The latest version of Chrome, said Google, also adds better downloading protection. Notably, Chrome already checked potential downloads against a list of known-bad files. Now, "Chrome also does checks on executable files (like '.exe' and '.msi' files)," said Noe Lutz, a self-described software engineer and malware vigilante, in a blog post. "If the executable doesn't match a whitelist, Chrome checks with Google for more information, such as whether the website you're accessing hosts a high number of malicious downloads." This information is used by Google as part of Chrome's Safe Browsing feature, so that it can flash a warning next to a file download, should it appear to be malicious.

How can companies find and fix vulnerabilities before they lead to a breach? Better yet, how can software developers identify flaws in their applications before the new software is ever deployed? In this report, Eliminating Vulnerabilities In Enterprise Software, Dark Reading offers a look at some tips and tricks for software development and vulnerability assessment. (Free registration required.)

Comment  | 
Print  | 
More Insights
Register for Dark Reading Newsletters
White Papers
Cartoon
Current Issue
Flash Poll
Video
Slideshows
Twitter Feed
Dark Reading - Bug Report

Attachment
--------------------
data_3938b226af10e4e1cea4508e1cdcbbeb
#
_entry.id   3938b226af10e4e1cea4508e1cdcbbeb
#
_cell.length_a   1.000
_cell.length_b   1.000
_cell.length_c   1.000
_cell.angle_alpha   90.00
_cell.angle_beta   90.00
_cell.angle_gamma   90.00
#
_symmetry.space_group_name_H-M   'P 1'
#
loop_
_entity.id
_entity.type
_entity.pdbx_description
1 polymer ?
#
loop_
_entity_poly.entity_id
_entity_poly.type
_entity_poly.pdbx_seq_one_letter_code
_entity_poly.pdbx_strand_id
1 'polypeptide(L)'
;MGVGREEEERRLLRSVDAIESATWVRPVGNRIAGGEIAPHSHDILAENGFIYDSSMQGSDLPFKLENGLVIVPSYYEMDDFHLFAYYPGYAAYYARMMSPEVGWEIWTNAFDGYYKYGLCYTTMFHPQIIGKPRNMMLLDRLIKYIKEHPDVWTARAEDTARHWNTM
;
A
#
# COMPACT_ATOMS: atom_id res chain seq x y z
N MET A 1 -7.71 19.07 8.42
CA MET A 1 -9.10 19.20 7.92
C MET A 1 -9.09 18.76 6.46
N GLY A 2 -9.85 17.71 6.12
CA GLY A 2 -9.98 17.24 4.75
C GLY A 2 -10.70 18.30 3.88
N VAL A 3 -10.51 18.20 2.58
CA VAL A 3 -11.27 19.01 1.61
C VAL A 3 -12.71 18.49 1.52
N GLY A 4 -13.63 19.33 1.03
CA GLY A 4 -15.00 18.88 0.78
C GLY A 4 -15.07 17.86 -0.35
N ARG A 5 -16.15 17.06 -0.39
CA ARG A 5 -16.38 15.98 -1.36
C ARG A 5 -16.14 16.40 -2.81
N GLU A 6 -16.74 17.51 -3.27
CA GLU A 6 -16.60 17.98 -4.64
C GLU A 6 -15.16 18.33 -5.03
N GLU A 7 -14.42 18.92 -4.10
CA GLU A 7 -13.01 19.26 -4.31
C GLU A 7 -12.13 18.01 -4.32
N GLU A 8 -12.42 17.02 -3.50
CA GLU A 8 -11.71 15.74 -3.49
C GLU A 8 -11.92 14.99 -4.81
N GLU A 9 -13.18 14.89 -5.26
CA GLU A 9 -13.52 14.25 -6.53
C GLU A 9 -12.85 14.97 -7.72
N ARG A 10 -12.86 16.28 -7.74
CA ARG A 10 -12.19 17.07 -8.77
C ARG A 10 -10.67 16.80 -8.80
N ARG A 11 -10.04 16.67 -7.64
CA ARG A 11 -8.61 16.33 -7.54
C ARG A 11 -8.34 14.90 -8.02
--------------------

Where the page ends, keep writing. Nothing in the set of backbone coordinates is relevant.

Bug Report
Enterprise Vulnerabilities
From DHS/US-CERT's National Vulnerability Database
CVE-2012-2808
Published: 2015-04-01
The PRNG implementation in the DNS resolver in Bionic in Android before 4.1.1 incorrectly uses time and PID information during the generation of random numbers for query ID values and UDP source ports, which makes it easier for remote attackers to spoof DNS responses by guessing these numbers, a rel...

CVE-2014-9713
Published: 2015-04-01
The default slapd configuration in the Debian openldap package 2.4.23-3 through 2.4.39-1.1 allows remote authenticated users to modify the user's permissions and other user attributes via unspecified vectors.

CVE-2015-0259
Published: 2015-04-01
OpenStack Compute (Nova) before 2014.1.4, 2014.2.x before 2014.2.3, and kilo before kilo-3 does not validate the origin of websocket requests, which allows remote attackers to hijack the authentication of users for access to consoles via a crafted webpage.

CVE-2015-0800
Published: 2015-04-01
The PRNG implementation in the DNS resolver in Mozilla Firefox (aka Fennec) before 37.0 on Android does not properly generate random numbers for query ID values and UDP source ports, which makes it easier for remote attackers to spoof DNS responses by guessing these numbers, a related issue to CVE-2...

CVE-2015-0801
Published: 2015-04-01
Mozilla Firefox before 37.0, Firefox ESR 31.x before 31.6, and Thunderbird before 31.6 allow remote attackers to bypass the Same Origin Policy and execute arbitrary JavaScript code with chrome privileges via vectors involving anchor navigation, a similar issue to CVE-2015-0818.

Dark Reading Radio
Archived Dark Reading Radio
Good hackers--aka security researchers--are worried about the possible legal and professional ramifications of President Obama's new proposed crackdown on cyber criminals.